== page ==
Tom JohengenCIGLR Associate Director & Research Scientist
4840 South State Street
Ann Arbor, MI 48108-9719
In the News:
- Study: toxic algae develops faster, Great Lakes Echo, 11/21/2018
- Some cyanobacteria survive the winter in western Lake Erie, Michigan Radio, 11/21/2018
- Lake Erie algal blooms ‘seeded’ internally by overwintering cells in lake-bottom sediments, Michigan News, 11/21/2018
- What’s behind Lake Erie’s algal blooms?, Lab Roots: 10 years of Science, 11/27/2018
- Lingering live algae cells on Lake Erie floor jumpstart harmful algal blooms, Great Lakes Now, 12/11/2018
Dr. Johengen has been a Research Scientist with the Cooperative Institute for Great Lakes Research at the University of Michigan since 1991. Dr. Johengen also served as the Director of the CIGLR, formerly CILER, between 2000 – 2004. He received his M.S. in Biological Oceanography from Florida State University in 1986 and his Ph.D. in Oceanic Science at the University of Michigan in 1991. He currently serves as the Chief Scientist for Alliance of Coastal Technologies, a national consortium of academic institutions promoting observing technology. He has recently served on several advisory boards and panels including the International Association for Great Lakes Research Board, the Great Lakes Aquatic Nuisance Species Panel, and the State of Michigan’s Aquatic Nuisance Species Council. His research interests include nutrient cycling, ecological impacts of invasive species, ballast water management to mitigate the transfer of invasive species, and observing technologies for research and water resource management.
- Ph.D. 1991, Oceanic Science, University of Michigan, Ann Arbor, Michigan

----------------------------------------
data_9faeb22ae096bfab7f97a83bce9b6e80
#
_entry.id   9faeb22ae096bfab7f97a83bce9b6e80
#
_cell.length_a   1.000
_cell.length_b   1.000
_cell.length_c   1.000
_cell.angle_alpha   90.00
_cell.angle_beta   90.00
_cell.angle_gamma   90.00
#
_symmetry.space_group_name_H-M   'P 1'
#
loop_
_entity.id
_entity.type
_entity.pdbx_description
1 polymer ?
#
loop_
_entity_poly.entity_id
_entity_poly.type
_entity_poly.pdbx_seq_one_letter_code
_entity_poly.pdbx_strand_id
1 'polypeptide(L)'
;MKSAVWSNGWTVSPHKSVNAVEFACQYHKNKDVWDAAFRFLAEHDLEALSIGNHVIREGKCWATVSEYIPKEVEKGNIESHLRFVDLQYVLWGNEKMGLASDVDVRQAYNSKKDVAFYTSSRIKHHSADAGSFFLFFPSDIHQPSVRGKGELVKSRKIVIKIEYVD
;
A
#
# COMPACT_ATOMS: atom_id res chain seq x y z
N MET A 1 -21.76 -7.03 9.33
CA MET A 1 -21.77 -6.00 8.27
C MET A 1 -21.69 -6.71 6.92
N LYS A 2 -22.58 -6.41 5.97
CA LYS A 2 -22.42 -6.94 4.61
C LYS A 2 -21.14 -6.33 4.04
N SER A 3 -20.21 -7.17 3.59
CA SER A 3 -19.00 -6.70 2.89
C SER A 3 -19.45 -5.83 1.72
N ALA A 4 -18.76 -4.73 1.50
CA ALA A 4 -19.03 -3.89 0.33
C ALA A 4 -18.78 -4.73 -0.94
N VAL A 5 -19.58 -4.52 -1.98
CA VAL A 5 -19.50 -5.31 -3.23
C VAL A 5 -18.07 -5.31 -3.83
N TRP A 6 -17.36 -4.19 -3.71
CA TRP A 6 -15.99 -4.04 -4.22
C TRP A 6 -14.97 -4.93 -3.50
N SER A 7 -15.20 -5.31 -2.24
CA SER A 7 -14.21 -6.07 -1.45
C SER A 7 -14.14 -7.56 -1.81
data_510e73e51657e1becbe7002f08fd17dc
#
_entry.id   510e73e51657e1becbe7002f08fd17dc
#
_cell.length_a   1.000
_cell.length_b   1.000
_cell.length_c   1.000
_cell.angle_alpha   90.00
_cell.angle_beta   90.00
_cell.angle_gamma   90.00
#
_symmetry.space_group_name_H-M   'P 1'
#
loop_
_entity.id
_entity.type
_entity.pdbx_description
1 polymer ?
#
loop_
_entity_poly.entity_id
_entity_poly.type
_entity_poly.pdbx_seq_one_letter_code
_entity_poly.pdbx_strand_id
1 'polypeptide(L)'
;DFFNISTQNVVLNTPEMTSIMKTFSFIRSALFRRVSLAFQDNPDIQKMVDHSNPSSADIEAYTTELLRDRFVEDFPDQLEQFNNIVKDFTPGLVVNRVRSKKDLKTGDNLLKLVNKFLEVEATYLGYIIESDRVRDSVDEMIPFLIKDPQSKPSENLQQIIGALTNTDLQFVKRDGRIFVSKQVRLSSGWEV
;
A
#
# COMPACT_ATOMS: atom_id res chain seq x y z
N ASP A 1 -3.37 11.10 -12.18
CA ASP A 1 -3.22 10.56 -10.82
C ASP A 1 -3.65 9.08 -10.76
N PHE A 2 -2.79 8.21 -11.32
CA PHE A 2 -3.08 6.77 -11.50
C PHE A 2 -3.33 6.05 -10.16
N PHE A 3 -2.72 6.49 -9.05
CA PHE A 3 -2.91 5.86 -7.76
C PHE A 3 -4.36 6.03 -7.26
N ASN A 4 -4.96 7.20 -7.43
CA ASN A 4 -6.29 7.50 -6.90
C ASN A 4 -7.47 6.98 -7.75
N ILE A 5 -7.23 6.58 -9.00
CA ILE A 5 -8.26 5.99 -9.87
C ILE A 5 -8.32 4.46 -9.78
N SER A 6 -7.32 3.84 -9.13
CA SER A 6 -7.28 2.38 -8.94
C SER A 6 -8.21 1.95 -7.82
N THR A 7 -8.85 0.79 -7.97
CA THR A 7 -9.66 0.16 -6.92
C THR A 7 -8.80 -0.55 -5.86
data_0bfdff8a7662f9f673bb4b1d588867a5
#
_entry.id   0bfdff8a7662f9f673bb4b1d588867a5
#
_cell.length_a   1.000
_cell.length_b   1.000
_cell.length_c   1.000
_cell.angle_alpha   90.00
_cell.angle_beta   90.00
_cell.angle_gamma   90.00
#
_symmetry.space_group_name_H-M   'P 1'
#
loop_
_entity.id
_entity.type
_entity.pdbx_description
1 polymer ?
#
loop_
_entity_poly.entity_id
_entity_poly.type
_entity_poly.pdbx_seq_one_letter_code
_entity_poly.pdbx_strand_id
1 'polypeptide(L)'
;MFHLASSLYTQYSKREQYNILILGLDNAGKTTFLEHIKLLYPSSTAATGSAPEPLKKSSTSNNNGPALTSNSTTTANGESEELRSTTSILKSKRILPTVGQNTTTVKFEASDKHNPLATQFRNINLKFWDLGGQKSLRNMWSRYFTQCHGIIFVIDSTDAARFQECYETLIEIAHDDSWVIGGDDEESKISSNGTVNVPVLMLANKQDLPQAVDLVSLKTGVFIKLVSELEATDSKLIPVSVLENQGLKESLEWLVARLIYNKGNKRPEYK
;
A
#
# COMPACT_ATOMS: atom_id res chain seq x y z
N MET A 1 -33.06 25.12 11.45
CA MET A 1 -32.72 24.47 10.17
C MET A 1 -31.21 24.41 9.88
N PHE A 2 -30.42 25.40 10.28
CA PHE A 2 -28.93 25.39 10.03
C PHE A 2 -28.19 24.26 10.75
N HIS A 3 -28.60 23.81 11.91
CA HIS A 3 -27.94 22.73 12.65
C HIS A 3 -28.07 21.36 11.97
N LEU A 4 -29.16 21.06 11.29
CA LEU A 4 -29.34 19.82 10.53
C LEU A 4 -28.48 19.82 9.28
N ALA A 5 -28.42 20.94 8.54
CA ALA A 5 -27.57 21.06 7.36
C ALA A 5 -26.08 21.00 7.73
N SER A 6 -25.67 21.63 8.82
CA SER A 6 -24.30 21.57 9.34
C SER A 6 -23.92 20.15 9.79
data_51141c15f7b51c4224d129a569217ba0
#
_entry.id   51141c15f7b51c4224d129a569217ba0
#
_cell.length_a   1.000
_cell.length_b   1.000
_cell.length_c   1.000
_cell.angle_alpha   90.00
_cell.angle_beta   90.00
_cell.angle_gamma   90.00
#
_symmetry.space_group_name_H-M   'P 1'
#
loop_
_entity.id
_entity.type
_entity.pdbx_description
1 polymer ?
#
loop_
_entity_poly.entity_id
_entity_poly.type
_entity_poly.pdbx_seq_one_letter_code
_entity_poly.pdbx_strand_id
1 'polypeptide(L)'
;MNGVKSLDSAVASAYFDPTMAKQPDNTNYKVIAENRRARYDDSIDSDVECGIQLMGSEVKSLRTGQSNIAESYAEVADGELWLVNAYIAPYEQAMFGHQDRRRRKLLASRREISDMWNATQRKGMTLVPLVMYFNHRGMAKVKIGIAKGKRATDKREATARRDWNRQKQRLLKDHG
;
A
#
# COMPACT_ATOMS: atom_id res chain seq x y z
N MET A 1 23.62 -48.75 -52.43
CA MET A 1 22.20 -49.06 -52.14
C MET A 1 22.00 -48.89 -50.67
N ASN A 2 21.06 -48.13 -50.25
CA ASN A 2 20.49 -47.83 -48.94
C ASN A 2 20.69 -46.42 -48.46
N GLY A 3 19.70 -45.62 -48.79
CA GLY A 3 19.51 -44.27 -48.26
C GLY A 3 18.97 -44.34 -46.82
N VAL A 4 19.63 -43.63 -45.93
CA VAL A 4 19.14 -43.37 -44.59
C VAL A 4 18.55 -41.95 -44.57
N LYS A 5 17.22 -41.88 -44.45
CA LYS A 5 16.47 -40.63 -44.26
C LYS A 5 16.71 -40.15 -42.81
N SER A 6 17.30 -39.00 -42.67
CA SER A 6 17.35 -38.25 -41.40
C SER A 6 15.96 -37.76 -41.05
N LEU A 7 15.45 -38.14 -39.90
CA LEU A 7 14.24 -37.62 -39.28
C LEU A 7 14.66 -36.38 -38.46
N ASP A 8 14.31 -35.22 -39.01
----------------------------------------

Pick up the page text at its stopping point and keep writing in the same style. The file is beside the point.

- M.Sc. 1986, Oceanography, The Florida State University, Tallahassee, Florida
- B.Sc. 1981, Biology, Michigan State University, East Lansing, Michigan
Research Interest/Area of Expertise:
- Nutrient cycling and lower food-web dynamics in the Great Lakes.
- Ecological impacts of non-indigenous species on nutrient cycling and water quality.
- Prevention and control of non-indigenous species introductions associated with shipping activities.
- Anthropogenic influences on watershed-scale nutrient loading.
- Development and application of in situ sensors for research and management applications in the Great Lakes and coastal oceans.
More to come…
The ESPniagara is an underwater robotic laboratory, or “lab in a can”, that collects and analyzes water for microcystin and communicates the results to data servers at GLERL in near-real time. The ESPniagara provides drinking water managers with an earlier warning of algal blooms and their toxicity, enabling them to take action to protect public health sooner. The ESPniagara is deployed 5 miles west of the Toledo drinking water intake structure to get an early warning of elevated toxicity levels encroaching from Maumee Bay.
By now we know the causes of our late summer algae blooms, just like the bloom that caused Toledo’s 2014 water crisis. But one animal hides at the bottom of the lake, and gets virtually no attention – until now. We’re talking about the Quagga Mussel. It’s about the size of your thumb nail. Even though it’s tiny, it plays a big role in our algae blooms. And it has a special ability. The mussels spit out the bad and keep the good, like nutrients. Read more: Mussel Spits Out Algae
2018 has been a fantastic year for the CIGLR research institute, students, and partners! We are so excited for the new year and look back at our 2018 accomplishments with gratitude for the partnerships and support that made them possible. CIGLR will continue to lead exciting new research, train the next generation of scientists, and turn research into action for safe and healthy Great Lakes communities in 2019!